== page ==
Nude Sunbathing... One day on Playa Madera we saw an attractive woman wandering around by Bungalows Allec's palapas sporting a thong bottom. Immediately all beach goers were staring in her direction. But then the show "kicked up a notch" as she let her top drop and casually laid back on her towel. Vendors stopped in their tracks and gawked. All work was forgotten by nearby bartenders. Tourists struggled to quickly adjust telephoto lenses and I found myself anxiously scanning the sand for the next sweep of Policia. As it turned out, she and her husband were from Italy and probably didn't know better. She never did it again although I saw her daily on the beach. Perhaps someone warned her.

ReBar.. This is one of those little recurring topics of discussion we had. Why in this part of Mexico was there a disproportionate amount of uncut rebar sticking out from the roofs? I theorized that it was for earthquake stability but Gerry and Daniel thought maybe the tools weren't available to finish it when construction was taking place. Not a criticism.. just a curiousity.

Naranja Cats.. Orange cats have the definite monopoly down in Zih. They were everywhere. All other varieties were obviously in the minority. I wondered who brought the first orange one down and why his genes took over..apparently a dude with mucho machismo.

Fred and Ginger..One night as we were dining at Porto di Mare, Daniel (our resident dog fanatic) decided to play 'dog whisperer' to these two homeless perros. The restaurant owners weren't happy about these dogs taking filet mignon from Daniel but it was a high point of his trip. No.. I dont understand it either...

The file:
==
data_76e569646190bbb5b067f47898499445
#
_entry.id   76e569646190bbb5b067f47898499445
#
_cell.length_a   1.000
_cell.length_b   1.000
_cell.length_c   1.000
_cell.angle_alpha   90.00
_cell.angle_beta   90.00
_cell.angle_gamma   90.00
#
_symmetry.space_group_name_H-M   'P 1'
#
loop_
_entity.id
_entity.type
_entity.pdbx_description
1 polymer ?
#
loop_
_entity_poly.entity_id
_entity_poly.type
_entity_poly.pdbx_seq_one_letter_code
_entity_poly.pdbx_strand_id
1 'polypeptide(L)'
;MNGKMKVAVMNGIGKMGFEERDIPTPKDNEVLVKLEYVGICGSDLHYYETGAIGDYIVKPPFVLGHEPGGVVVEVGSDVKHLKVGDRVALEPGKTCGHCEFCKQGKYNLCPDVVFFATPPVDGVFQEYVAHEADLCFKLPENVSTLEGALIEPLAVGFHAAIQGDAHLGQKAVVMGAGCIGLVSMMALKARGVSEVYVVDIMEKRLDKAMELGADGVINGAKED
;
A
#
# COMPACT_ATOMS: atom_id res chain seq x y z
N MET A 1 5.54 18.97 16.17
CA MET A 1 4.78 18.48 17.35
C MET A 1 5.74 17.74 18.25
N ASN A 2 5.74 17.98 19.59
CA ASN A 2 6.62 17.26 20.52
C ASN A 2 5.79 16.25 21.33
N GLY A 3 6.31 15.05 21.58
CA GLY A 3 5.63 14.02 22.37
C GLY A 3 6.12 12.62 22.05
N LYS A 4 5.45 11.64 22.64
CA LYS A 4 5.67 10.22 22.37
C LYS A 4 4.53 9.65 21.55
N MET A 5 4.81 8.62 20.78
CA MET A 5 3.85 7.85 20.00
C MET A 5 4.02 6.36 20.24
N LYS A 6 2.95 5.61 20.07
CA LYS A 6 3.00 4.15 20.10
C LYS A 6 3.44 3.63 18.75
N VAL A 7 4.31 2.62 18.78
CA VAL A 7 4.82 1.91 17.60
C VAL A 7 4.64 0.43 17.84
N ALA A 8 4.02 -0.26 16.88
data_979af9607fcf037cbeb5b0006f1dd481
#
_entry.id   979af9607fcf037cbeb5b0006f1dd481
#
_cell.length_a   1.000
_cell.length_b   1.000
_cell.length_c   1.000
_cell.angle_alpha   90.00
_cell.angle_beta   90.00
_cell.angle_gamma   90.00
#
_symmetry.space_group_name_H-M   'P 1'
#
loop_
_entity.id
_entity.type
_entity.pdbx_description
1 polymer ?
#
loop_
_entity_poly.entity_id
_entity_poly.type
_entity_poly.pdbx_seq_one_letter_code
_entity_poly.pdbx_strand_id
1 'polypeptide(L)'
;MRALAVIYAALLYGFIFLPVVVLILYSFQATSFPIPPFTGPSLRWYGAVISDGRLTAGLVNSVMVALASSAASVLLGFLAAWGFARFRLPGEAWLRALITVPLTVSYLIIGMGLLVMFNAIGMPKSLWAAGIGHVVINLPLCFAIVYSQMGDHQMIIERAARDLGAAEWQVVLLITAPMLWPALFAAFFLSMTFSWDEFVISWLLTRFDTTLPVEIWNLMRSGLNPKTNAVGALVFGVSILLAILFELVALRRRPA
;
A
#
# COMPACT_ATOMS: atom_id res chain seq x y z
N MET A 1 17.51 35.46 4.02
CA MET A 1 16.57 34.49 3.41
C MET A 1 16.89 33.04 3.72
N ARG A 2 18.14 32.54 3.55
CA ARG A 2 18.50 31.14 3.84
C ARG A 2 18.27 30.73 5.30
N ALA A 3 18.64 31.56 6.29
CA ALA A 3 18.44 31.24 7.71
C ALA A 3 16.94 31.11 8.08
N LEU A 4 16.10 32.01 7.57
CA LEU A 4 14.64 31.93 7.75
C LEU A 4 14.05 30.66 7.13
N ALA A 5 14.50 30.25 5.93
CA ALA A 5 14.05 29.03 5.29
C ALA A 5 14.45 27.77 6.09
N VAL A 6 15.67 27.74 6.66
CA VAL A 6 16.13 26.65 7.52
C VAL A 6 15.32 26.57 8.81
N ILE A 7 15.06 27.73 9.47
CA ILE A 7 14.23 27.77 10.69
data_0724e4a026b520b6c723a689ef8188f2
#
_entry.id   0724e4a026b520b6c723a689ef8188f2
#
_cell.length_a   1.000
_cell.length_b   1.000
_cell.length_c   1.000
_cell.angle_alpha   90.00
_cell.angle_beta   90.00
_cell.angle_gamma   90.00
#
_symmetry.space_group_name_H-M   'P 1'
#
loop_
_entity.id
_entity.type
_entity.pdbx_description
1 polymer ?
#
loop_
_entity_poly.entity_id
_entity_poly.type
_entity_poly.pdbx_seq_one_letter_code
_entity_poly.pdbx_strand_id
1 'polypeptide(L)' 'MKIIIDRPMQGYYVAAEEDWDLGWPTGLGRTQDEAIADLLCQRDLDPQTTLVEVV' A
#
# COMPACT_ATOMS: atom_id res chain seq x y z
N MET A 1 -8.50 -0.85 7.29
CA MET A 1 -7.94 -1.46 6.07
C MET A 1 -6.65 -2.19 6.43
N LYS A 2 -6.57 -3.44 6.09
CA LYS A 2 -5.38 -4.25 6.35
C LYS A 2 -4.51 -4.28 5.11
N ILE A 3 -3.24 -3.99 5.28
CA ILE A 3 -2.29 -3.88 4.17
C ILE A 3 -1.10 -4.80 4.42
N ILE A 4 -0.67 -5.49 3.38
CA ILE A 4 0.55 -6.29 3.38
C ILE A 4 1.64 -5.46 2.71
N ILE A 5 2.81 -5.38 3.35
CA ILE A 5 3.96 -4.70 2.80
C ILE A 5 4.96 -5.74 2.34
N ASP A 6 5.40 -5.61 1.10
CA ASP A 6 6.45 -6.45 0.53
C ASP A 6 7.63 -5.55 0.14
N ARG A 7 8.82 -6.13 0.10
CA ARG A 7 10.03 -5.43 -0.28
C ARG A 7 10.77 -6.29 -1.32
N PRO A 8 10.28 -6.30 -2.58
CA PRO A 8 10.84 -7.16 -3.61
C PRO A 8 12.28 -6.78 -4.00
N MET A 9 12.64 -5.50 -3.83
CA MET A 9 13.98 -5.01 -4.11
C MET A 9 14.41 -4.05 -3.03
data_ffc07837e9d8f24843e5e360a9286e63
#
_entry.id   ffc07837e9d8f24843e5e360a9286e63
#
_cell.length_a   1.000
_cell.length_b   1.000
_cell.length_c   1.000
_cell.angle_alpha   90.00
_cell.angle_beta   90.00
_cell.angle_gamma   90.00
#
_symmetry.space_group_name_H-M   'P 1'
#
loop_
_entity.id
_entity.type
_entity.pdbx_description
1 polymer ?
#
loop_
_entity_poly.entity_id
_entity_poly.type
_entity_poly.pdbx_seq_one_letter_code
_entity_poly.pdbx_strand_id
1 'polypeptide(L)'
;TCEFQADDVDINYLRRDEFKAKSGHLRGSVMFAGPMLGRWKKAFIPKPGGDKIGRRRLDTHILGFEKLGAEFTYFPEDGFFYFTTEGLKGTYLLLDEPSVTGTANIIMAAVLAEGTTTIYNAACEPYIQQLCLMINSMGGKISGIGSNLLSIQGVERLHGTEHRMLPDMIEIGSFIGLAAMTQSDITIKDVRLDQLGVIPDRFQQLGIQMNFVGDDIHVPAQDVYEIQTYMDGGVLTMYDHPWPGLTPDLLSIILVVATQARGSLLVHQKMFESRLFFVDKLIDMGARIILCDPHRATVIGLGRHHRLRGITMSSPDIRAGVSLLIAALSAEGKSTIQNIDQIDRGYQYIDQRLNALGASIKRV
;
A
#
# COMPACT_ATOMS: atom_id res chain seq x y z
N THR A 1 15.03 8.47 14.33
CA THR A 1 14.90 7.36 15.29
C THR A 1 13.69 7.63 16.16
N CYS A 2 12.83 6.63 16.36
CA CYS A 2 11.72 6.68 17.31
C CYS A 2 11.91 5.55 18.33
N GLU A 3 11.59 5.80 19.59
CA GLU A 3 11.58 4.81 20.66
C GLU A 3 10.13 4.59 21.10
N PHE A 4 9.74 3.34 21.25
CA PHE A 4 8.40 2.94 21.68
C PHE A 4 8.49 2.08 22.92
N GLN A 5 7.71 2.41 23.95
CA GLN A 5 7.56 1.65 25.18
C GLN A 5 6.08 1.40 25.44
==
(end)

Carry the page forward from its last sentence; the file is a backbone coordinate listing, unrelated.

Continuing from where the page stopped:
Josie Kuhn... What a great talent. If you have a chance to hear her while in Zih make a point to seek her out. Wonderful, soulful singing and heartfelt, sincere song writing.

And last but not least...

Antonio Baeno Librado.. One day on the beach yet another young boy came by my lounge chair selling chiclets. As I squinted up at him ready to shoo him away, something about him made me stop. He was looking with concern at Gerry's forehead gash. In broken Spanish I explained what happened and he nodded solemnly. We began, as best we could, to converse and before the afternoon was thru, chiclets were forgotten as we poured over my spanish translation book. He looked at the pictures and I searched frantically for the phrases that would allow me to understand what he told me about about his life, his mother and his many brothers and sisters.

Over the next few days I found myself looking out toward the walkway to town wondering if he would come wandering down to sell gum today on our beach. I hoped he might come by to help me with my Spanish and brighten my day with his cheery demeanor. On his return visits he always seemed surprised I was so happy to see him as he greeted me with a shy smile and a fresh box of chiclets. On my questioning I found out he was too poor to go to school, which saddened me as he was extremely bright. He was able to quickly pick up the english phrases we taught him and was fascinated with the books we had brought. The day before we left friends of mine explained to him that I would like to have his address to send him photos and presents. My hope was to somehow be able to help him afford school.. He agreed that he would bring back his address the next morning, a Sunday. He never showed up. I was extremely disapointed but assumed he was attending Mass and couldn't make it.

My hope is that next year I will run into my amigo, 'Tonio, and that he will be well and happy. But more importantly I would like a chance to thank him for offering this gringo his friendship and leaving me my most poignant memory of Zih.

2004 photos